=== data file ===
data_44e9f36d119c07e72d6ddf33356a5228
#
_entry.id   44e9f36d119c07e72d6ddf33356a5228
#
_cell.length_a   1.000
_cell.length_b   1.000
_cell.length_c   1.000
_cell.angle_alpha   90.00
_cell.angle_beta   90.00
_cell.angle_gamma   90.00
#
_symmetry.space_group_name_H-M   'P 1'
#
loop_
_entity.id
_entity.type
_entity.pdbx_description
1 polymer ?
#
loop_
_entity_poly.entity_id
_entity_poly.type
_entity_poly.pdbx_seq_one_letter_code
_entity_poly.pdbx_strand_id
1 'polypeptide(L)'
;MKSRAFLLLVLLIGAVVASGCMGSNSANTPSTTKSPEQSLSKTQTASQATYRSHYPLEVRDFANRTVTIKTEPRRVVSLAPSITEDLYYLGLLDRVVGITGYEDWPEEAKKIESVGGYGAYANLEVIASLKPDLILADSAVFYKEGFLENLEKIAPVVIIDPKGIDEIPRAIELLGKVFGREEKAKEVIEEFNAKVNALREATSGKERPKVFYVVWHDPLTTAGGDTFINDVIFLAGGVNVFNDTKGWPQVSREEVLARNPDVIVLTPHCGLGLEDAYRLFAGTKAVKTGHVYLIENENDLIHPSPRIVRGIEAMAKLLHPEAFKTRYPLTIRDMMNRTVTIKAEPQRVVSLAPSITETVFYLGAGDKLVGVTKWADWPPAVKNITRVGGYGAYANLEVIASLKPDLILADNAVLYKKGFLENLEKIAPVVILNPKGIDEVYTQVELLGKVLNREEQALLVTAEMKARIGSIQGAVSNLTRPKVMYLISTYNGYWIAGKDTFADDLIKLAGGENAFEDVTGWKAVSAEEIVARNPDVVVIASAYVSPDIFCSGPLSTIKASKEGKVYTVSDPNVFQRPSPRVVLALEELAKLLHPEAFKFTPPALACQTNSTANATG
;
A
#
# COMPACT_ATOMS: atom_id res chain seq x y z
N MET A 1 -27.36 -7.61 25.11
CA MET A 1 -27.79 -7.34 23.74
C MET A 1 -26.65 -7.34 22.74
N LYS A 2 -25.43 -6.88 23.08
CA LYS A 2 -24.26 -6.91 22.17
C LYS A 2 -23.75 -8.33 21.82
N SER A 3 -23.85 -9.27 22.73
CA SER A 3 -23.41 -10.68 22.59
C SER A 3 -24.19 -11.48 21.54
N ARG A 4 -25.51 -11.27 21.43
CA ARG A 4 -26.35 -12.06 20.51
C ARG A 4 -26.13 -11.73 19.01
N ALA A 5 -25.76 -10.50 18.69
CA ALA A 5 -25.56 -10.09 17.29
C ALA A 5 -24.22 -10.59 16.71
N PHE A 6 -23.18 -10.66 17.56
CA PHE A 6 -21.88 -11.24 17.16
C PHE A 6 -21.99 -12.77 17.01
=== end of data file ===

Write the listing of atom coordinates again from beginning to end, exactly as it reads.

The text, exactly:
data_44e9f36d119c07e72d6ddf33356a5228
#
_entry.id   44e9f36d119c07e72d6ddf33356a5228
#
_cell.length_a   1.000
_cell.length_b   1.000
_cell.length_c   1.000
_cell.angle_alpha   90.00
_cell.angle_beta   90.00
_cell.angle_gamma   90.00
#
_symmetry.space_group_name_H-M   'P 1'
#
loop_
_entity.id
_entity.type
_entity.pdbx_description
1 polymer ?
#
loop_
_entity_poly.entity_id
_entity_poly.type
_entity_poly.pdbx_seq_one_letter_code
_entity_poly.pdbx_strand_id
1 'polypeptide(L)'
;MKSRAFLLLVLLIGAVVASGCMGSNSANTPSTTKSPEQSLSKTQTASQATYRSHYPLEVRDFANRTVTIKTEPRRVVSLAPSITEDLYYLGLLDRVVGITGYEDWPEEAKKIESVGGYGAYANLEVIASLKPDLILADSAVFYKEGFLENLEKIAPVVIIDPKGIDEIPRAIELLGKVFGREEKAKEVIEEFNAKVNALREATSGKERPKVFYVVWHDPLTTAGGDTFINDVIFLAGGVNVFNDTKGWPQVSREEVLARNPDVIVLTPHCGLGLEDAYRLFAGTKAVKTGHVYLIENENDLIHPSPRIVRGIEAMAKLLHPEAFKTRYPLTIRDMMNRTVTIKAEPQRVVSLAPSITETVFYLGAGDKLVGVTKWADWPPAVKNITRVGGYGAYANLEVIASLKPDLILADNAVLYKKGFLENLEKIAPVVILNPKGIDEVYTQVELLGKVLNREEQALLVTAEMKARIGSIQGAVSNLTRPKVMYLISTYNGYWIAGKDTFADDLIKLAGGENAFEDVTGWKAVSAEEIVARNPDVVVIASAYVSPDIFCSGPLSTIKASKEGKVYTVSDPNVFQRPSPRVVLALEELAKLLHPEAFKFTPPALACQTNSTANATG
;
A
#
# COMPACT_ATOMS: atom_id res chain seq x y z
N MET A 1 -27.36 -7.61 25.11
CA MET A 1 -27.79 -7.34 23.74
C MET A 1 -26.65 -7.34 22.74
N LYS A 2 -25.43 -6.88 23.08
CA LYS A 2 -24.26 -6.91 22.17
C LYS A 2 -23.75 -8.33 21.82
N SER A 3 -23.85 -9.27 22.73
CA SER A 3 -23.41 -10.68 22.59
C SER A 3 -24.19 -11.48 21.54
N ARG A 4 -25.51 -11.27 21.43
CA ARG A 4 -26.35 -12.06 20.51
C ARG A 4 -26.13 -11.73 19.01
N ALA A 5 -25.76 -10.50 18.69
CA ALA A 5 -25.56 -10.09 17.29
C ALA A 5 -24.22 -10.59 16.71
N PHE A 6 -23.18 -10.66 17.56
CA PHE A 6 -21.88 -11.24 17.16
C PHE A 6 -21.99 -12.77 17.01